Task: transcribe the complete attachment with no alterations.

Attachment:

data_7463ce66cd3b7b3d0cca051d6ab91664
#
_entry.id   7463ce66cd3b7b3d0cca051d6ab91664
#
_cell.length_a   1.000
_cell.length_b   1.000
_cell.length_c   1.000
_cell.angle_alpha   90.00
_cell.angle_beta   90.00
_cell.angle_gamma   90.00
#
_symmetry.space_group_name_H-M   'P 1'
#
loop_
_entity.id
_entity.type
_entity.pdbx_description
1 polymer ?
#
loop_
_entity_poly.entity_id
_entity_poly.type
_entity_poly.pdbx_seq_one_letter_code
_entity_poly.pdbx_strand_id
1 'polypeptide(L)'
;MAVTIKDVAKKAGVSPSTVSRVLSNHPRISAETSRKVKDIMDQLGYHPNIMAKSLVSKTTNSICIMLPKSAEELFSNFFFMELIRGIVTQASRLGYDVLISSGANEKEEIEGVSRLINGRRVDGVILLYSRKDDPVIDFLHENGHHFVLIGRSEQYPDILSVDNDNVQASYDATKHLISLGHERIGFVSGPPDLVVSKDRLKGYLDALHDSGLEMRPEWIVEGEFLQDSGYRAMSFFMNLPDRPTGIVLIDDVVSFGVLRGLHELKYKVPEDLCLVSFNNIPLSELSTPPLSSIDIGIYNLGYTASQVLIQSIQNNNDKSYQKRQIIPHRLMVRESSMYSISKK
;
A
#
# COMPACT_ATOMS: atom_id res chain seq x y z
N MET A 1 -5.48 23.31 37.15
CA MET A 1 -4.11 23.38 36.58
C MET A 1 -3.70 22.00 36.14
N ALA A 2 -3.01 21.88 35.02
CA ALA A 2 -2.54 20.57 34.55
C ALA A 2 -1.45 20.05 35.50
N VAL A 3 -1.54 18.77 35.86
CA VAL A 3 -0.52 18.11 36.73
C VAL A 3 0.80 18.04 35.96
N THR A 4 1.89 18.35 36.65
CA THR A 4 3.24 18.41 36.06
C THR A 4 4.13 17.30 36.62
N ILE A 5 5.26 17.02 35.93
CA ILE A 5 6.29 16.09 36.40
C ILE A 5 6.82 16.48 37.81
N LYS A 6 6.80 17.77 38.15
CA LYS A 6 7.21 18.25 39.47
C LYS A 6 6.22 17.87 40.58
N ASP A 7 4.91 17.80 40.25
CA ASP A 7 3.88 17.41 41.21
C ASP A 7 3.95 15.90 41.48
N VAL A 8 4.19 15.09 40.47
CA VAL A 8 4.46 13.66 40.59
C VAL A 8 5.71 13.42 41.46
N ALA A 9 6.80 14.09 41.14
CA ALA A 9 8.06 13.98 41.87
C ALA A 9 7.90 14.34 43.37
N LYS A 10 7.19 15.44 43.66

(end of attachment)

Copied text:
data_7463ce66cd3b7b3d0cca051d6ab91664
#
_entry.id   7463ce66cd3b7b3d0cca051d6ab91664
#
_cell.length_a   1.000
_cell.length_b   1.000
_cell.length_c   1.000
_cell.angle_alpha   90.00
_cell.angle_beta   90.00
_cell.angle_gamma   90.00
#
_symmetry.space_group_name_H-M   'P 1'
#
loop_
_entity.id
_entity.type
_entity.pdbx_description
1 polymer ?
#
loop_
_entity_poly.entity_id
_entity_poly.type
_entity_poly.pdbx_seq_one_letter_code
_entity_poly.pdbx_strand_id
1 'polypeptide(L)'
;MAVTIKDVAKKAGVSPSTVSRVLSNHPRISAETSRKVKDIMDQLGYHPNIMAKSLVSKTTNSICIMLPKSAEELFSNFFFMELIRGIVTQASRLGYDVLISSGANEKEEIEGVSRLINGRRVDGVILLYSRKDDPVIDFLHENGHHFVLIGRSEQYPDILSVDNDNVQASYDATKHLISLGHERIGFVSGPPDLVVSKDRLKGYLDALHDSGLEMRPEWIVEGEFLQDSGYRAMSFFMNLPDRPTGIVLIDDVVSFGVLRGLHELKYKVPEDLCLVSFNNIPLSELSTPPLSSIDIGIYNLGYTASQVLIQSIQNNNDKSYQKRQIIPHRLMVRESSMYSISKK
;
A
#
# COMPACT_ATOMS: atom_id res chain seq x y z
N MET A 1 -5.48 23.31 37.15
CA MET A 1 -4.11 23.38 36.58
C MET A 1 -3.70 22.00 36.14
N ALA A 2 -3.01 21.88 35.02
CA ALA A 2 -2.54 20.57 34.55
C ALA A 2 -1.45 20.05 35.50
N VAL A 3 -1.54 18.77 35.86
CA VAL A 3 -0.52 18.11 36.73
C VAL A 3 0.80 18.04 35.96
N THR A 4 1.89 18.35 36.65
CA THR A 4 3.24 18.41 36.06
C THR A 4 4.13 17.30 36.62
N ILE A 5 5.26 17.02 35.93
CA ILE A 5 6.29 16.09 36.40
C ILE A 5 6.82 16.48 37.81
N LYS A 6 6.80 17.77 38.15
CA LYS A 6 7.21 18.25 39.47
C LYS A 6 6.22 17.87 40.58
N ASP A 7 4.91 17.80 40.25
CA ASP A 7 3.88 17.41 41.21
C ASP A 7 3.95 15.90 41.48
N VAL A 8 4.19 15.09 40.47
CA VAL A 8 4.46 13.66 40.59
C VAL A 8 5.71 13.42 41.46
N ALA A 9 6.80 14.09 41.14
CA ALA A 9 8.06 13.98 41.87
C ALA A 9 7.90 14.34 43.37
N LYS A 10 7.19 15.44 43.66